from The American Heritage® Dictionary of the English Language, 4th Edition
- n. The fortified height or citadel of an ancient Greek city.
- n. A raised area holding a building or cluster of buildings, especially in a pre-Columbian city.
from Wiktionary, Creative Commons Attribution/Share-Alike License
- n. A promontory (usually fortified with a citadel) forming the hub of many Grecian cities, and around which many were built for defensive purposes before and during the classical period; compare Acropolis.
from the GNU version of the Collaborative International Dictionary of English
- n. The upper part, or the citadel, of a Grecian city; especially, the citadel of Athens.
from The Century Dictionary and Cyclopedia
- n. The citadel of a Grecian city, usually the site of the original settlement, and situated on an eminence commanding the surrounding country.
from WordNet 3.0 Copyright 2006 by Princeton University. All rights reserved.
- n. the citadel in ancient Greek towns
I presume the city then occupied the same position as at present, on a plain surrounding the rocky acropolis, which is so striking and picturesque a feature as to justify the enthusiasm of the
While, therefore, the majority of the Indian workmen were kept employed at the cemeteries, Kopeli, the Snake chief, a man in whom I have great confidence, was assigned to the excavation of a series of rooms at the highest point of the ruin, previously referred to as the acropolis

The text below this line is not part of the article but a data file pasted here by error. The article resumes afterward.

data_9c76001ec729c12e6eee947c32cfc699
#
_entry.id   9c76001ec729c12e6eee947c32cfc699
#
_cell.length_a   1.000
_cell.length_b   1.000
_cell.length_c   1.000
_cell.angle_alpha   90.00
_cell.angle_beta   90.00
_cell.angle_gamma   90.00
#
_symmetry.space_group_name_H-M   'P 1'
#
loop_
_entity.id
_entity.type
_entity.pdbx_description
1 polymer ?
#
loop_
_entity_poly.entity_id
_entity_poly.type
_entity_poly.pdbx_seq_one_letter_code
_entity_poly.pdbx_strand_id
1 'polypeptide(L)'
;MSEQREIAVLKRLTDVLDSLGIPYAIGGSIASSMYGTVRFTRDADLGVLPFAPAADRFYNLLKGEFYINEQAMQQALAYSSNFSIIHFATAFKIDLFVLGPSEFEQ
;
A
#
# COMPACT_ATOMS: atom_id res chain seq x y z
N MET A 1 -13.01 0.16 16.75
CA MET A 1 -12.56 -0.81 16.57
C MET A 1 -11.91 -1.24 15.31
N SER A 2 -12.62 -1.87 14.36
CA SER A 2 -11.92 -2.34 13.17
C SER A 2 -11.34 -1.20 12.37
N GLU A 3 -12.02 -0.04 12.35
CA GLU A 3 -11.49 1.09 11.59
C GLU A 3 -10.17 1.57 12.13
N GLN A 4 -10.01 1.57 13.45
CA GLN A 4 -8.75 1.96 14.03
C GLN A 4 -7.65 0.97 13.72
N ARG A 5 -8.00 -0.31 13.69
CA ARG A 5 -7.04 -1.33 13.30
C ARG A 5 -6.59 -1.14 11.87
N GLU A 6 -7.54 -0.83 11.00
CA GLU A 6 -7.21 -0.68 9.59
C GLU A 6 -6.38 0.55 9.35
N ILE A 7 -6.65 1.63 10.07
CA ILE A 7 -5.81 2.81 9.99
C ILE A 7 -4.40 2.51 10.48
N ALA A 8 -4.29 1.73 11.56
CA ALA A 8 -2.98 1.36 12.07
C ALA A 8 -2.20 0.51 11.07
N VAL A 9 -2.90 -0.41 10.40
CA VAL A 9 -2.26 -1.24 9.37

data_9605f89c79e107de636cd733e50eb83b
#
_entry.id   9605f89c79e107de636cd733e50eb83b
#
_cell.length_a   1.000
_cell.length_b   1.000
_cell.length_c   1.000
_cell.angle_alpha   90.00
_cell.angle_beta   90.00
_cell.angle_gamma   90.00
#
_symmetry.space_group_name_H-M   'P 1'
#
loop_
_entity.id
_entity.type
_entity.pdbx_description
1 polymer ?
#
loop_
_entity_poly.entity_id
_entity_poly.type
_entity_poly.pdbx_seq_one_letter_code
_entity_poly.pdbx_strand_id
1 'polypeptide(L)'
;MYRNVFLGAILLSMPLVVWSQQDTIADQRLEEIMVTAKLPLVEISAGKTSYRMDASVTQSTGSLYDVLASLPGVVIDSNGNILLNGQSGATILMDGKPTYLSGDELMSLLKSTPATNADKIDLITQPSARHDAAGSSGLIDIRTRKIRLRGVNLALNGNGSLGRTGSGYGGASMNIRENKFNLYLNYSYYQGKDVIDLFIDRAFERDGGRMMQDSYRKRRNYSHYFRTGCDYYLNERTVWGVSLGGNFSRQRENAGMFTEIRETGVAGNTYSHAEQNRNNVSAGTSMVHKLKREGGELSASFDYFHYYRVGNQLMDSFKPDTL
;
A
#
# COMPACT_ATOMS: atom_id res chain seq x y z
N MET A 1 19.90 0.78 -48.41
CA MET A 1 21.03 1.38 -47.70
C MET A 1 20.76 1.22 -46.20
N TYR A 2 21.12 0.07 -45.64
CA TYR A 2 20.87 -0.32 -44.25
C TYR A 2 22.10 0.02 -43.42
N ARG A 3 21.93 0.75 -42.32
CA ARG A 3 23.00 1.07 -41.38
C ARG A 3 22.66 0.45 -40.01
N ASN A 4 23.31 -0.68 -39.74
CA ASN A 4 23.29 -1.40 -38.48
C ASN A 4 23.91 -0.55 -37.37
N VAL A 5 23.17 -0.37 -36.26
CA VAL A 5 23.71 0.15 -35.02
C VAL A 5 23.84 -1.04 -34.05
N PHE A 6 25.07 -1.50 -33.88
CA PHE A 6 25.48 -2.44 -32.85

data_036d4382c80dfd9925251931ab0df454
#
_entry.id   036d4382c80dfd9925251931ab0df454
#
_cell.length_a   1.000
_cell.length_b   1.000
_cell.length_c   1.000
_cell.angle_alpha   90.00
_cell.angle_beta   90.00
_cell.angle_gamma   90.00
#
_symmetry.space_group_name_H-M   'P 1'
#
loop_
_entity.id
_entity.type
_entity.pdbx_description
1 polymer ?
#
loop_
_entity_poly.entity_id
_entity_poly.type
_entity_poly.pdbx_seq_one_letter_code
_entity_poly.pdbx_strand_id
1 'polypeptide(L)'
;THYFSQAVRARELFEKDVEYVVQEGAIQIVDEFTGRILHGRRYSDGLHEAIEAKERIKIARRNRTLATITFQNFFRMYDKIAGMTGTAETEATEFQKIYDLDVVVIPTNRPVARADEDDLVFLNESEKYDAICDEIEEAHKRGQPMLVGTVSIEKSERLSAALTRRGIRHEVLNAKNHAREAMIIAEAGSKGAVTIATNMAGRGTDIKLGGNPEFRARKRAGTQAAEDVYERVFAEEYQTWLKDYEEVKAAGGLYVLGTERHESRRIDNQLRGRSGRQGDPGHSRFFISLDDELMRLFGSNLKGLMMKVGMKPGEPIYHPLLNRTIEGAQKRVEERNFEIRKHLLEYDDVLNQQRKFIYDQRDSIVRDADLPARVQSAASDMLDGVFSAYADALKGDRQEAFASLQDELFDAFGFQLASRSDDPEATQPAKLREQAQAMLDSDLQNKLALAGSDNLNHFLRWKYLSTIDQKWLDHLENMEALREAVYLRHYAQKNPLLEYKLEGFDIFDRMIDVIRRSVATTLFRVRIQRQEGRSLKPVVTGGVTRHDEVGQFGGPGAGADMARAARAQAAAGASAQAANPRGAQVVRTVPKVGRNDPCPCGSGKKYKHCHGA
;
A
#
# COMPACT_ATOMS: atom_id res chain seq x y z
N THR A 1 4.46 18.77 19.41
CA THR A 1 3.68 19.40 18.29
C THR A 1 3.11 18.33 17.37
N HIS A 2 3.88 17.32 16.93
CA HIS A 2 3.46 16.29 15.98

Archeological Expedition to Arizona in 1895 Seventeenth Annual Report of the Bureau of American Ethnology to the Secretary of the Smithsonian Institution, 1895-1896, Government Printing Office, Washington, 1898, pages 519-744
The one thing I remembered about the acropolis was the story of the siege by the Persians.
Below the complex of the acropolis is the theater of Dionysis and the Odeum which still has summer concerts, though not at this time.
For if we abolish the acropolis which is in the city, can we abolish also that of fever, and that of beautiful women?
Can we, in a word, abolish the acropolis which is in us and cast out the tyrants within us, whom we have dally over us, sometimes the same tyrants, at other times different tyrants?
The aim of this year's mapping activities is to supplement the topographical and archaeological map of Tepe Düzen with observations on the south slopes of the Zincirli Tepe (the "acropolis" of the site), and the area west and south of the zone we mapped last year.
During this week, we discovered a third defense system down slope from the fortification wall, part from the normal city wall and the circuit wall surrounding the Zencirli Tepe (the "acropolis" with a height of 1784 m.a.s.l.).
-- The discussion on twin cities is intended to draw attention to its West Asian parallels, the "acropolis" or "ark" city, as well as to the theories on the difference between Western and Asian cities (M. Weber) and the specific type of cities in "dual societies" (H. Boeke).p. 34: This is a modified form of the H. Shih theory.
-- Almost every Greek city has its own formidable citadel, its own "acropolis," -- for "citadel" is really all this word conveys.